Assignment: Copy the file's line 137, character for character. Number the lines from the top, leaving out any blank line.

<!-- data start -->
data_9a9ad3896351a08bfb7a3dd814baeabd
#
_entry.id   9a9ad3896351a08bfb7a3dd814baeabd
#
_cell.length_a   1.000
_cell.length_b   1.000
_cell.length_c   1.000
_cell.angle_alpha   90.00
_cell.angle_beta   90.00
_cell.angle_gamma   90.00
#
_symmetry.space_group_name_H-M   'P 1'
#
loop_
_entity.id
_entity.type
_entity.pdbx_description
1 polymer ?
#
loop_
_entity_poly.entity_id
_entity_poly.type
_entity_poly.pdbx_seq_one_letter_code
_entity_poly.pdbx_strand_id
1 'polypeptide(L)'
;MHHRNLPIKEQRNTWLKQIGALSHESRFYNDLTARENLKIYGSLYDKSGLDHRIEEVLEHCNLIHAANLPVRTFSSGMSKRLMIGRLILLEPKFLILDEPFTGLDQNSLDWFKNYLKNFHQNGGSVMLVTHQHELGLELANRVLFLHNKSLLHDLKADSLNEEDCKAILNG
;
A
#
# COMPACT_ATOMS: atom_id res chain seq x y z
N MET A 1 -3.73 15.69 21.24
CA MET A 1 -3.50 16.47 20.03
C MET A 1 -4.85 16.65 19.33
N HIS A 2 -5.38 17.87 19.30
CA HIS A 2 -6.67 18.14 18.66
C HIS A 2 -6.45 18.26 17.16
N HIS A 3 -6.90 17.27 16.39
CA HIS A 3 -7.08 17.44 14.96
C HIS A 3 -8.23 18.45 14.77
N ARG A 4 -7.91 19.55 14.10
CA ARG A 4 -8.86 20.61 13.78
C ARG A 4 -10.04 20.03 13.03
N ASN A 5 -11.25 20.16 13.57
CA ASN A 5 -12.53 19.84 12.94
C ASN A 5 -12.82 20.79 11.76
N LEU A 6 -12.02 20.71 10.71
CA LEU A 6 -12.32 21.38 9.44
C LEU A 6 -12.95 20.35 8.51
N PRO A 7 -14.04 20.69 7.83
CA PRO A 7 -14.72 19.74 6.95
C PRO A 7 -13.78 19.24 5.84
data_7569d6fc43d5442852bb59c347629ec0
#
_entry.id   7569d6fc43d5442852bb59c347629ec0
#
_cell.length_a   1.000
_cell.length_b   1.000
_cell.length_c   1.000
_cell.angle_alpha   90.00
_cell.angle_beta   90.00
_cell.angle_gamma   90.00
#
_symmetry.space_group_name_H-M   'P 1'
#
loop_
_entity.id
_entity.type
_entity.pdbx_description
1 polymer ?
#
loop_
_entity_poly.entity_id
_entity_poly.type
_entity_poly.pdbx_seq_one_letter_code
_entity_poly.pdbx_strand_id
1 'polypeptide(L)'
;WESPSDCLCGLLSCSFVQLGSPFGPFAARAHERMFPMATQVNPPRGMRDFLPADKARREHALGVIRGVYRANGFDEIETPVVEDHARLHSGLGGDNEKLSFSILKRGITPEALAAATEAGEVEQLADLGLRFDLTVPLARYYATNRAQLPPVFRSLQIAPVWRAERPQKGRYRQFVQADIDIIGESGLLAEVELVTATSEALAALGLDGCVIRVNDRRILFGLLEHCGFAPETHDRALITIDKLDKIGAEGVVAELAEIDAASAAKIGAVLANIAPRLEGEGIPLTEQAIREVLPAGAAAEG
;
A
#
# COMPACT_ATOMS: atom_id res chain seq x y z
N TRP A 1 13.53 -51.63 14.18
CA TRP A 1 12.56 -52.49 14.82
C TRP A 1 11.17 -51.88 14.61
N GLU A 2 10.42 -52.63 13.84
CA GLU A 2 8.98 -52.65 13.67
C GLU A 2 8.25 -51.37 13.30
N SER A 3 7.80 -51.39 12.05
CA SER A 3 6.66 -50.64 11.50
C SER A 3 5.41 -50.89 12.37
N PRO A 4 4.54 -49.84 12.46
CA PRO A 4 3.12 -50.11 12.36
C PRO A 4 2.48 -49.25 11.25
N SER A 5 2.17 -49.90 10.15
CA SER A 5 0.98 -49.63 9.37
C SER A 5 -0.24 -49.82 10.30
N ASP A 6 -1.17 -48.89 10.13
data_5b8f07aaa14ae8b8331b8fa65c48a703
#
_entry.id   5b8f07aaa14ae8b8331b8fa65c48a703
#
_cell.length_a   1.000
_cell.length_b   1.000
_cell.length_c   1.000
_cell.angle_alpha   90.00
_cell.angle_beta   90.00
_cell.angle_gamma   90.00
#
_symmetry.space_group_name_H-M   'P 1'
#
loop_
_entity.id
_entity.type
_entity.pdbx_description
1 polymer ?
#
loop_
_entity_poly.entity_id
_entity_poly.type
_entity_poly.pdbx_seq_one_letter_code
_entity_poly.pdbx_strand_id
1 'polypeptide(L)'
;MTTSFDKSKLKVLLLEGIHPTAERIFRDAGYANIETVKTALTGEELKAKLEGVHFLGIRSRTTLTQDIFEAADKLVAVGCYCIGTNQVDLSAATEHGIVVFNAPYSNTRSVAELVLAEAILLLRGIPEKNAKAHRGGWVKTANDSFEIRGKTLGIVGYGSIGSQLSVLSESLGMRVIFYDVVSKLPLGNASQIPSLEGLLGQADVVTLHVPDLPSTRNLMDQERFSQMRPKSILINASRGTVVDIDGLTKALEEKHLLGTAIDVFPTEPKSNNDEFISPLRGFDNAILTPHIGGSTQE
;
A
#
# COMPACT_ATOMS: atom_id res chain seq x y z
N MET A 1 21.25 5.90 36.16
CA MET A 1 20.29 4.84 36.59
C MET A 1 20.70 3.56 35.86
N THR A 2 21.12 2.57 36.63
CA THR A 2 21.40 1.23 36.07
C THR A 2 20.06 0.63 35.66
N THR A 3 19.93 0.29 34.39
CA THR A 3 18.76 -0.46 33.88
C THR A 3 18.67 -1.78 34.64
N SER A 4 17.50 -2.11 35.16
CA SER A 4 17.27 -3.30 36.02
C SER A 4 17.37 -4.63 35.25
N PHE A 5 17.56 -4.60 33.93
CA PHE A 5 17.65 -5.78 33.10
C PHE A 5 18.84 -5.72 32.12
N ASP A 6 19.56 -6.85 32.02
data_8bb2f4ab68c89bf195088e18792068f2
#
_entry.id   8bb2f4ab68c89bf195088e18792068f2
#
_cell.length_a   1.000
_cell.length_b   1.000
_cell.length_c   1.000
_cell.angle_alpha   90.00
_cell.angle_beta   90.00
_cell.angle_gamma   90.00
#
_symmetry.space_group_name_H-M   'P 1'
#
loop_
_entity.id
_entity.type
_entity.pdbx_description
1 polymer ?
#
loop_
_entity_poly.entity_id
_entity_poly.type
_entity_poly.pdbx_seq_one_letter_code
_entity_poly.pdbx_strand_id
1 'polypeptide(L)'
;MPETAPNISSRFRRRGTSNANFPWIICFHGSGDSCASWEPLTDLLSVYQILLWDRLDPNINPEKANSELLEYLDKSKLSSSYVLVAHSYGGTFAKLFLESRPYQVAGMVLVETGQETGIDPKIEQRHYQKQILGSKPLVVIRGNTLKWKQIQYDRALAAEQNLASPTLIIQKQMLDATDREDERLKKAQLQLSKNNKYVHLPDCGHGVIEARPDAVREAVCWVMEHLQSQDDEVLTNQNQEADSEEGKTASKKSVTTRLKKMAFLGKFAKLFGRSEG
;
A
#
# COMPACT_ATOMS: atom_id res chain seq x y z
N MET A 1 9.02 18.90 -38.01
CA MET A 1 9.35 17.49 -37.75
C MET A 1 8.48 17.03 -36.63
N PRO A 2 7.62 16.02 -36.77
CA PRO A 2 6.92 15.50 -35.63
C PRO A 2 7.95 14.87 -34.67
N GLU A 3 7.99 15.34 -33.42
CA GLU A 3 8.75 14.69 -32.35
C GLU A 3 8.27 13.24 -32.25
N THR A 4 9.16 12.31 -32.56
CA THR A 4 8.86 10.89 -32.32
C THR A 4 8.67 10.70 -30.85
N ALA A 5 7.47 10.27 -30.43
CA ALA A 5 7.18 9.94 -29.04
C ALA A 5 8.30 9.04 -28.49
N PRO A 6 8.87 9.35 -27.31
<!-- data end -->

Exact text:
N SER A 4 17.50 -2.11 35.16